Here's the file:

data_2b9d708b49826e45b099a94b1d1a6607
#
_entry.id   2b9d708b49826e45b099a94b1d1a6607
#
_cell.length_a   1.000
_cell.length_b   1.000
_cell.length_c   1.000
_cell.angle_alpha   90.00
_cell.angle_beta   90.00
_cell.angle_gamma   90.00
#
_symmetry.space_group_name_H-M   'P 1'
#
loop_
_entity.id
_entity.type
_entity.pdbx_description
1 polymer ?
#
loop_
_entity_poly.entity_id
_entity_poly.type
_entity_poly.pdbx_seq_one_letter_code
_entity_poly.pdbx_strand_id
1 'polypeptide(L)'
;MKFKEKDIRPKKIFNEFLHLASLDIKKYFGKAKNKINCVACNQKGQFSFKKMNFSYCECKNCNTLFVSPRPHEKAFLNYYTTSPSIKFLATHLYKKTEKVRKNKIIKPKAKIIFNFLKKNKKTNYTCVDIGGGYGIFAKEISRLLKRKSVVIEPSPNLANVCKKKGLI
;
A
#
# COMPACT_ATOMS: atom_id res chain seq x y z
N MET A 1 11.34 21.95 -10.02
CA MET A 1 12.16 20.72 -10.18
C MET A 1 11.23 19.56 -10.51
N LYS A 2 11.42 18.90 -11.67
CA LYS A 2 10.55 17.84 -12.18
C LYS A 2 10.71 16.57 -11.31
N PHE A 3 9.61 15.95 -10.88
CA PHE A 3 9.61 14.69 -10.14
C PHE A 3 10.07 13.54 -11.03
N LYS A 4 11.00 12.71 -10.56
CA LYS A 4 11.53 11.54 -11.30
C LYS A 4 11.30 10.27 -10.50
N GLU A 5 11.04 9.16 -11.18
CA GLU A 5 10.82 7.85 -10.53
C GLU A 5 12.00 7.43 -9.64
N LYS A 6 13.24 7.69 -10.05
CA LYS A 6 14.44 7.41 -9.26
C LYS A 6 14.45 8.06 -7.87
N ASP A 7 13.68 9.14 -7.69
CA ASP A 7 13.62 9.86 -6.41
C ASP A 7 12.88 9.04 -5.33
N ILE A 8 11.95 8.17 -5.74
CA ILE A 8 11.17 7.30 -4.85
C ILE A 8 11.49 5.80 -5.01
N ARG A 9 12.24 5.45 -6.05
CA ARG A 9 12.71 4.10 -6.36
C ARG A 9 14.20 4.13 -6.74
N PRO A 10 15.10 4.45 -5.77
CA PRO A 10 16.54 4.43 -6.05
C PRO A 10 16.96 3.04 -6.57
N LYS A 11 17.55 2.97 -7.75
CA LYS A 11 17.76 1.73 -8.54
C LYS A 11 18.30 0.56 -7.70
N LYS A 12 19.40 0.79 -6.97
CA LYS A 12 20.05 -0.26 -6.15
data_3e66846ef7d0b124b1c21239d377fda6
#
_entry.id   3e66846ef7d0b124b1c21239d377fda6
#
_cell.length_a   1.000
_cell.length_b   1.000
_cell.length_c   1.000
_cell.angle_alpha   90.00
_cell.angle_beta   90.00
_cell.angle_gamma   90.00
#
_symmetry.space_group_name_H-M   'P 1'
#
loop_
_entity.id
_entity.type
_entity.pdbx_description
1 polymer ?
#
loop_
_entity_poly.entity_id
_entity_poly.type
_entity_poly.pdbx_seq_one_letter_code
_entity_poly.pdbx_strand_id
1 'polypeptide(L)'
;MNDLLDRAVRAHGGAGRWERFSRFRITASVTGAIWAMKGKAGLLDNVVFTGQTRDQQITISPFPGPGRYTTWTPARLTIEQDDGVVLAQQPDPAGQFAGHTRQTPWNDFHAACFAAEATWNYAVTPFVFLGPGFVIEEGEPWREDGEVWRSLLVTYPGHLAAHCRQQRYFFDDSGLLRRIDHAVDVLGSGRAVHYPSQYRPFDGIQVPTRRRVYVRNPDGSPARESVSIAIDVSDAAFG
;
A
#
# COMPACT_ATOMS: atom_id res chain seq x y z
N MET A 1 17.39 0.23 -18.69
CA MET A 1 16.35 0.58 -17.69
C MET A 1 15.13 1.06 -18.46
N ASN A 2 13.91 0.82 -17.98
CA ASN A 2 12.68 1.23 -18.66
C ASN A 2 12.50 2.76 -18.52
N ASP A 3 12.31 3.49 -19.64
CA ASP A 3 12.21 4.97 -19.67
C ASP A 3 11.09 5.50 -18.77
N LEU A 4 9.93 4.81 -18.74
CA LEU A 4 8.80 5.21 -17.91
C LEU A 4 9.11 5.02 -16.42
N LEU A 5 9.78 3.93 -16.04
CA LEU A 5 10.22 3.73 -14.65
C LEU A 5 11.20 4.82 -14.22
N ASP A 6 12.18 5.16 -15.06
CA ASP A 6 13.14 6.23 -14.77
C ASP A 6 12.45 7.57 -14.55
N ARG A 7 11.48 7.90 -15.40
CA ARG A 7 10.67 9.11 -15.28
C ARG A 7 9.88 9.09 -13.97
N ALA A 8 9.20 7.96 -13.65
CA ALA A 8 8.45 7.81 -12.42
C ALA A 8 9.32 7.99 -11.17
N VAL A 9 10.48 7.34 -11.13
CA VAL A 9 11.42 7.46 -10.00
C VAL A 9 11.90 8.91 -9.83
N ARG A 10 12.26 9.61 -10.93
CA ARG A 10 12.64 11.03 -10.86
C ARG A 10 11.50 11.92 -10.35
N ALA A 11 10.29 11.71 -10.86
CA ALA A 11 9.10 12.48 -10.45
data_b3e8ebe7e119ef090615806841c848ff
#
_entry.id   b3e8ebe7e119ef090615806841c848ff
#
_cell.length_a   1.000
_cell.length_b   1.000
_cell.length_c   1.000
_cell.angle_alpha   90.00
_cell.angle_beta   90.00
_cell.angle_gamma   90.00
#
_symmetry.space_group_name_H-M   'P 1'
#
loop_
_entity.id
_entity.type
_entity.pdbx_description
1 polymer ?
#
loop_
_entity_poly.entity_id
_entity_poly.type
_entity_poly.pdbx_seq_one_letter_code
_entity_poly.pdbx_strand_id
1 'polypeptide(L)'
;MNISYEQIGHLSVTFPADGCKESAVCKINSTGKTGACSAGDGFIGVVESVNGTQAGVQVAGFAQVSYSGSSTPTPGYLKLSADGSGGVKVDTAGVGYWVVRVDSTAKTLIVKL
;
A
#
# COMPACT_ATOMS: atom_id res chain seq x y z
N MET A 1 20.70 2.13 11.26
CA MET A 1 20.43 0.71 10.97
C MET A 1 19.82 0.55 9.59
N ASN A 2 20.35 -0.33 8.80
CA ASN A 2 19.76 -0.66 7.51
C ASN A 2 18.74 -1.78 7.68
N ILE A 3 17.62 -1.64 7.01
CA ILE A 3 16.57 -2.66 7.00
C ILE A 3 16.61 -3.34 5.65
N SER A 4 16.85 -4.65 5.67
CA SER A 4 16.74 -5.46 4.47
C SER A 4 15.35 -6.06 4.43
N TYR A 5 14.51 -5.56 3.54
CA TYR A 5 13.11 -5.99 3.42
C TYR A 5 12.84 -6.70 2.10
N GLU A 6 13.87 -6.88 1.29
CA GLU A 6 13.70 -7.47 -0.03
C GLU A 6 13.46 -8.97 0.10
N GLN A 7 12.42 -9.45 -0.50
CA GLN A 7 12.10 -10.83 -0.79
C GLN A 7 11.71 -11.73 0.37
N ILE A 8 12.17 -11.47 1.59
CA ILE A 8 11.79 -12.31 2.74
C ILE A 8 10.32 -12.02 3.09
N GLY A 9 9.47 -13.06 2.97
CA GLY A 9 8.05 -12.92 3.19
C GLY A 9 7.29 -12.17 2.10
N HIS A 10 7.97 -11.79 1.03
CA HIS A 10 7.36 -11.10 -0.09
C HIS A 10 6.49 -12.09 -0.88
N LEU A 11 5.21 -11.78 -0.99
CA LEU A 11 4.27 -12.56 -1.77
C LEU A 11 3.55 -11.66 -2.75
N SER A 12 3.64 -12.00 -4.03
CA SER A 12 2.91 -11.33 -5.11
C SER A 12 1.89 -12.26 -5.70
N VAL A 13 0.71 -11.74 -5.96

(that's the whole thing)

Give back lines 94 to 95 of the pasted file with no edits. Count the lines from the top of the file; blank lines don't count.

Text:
#
# COMPACT_ATOMS: atom_id res chain seq x y z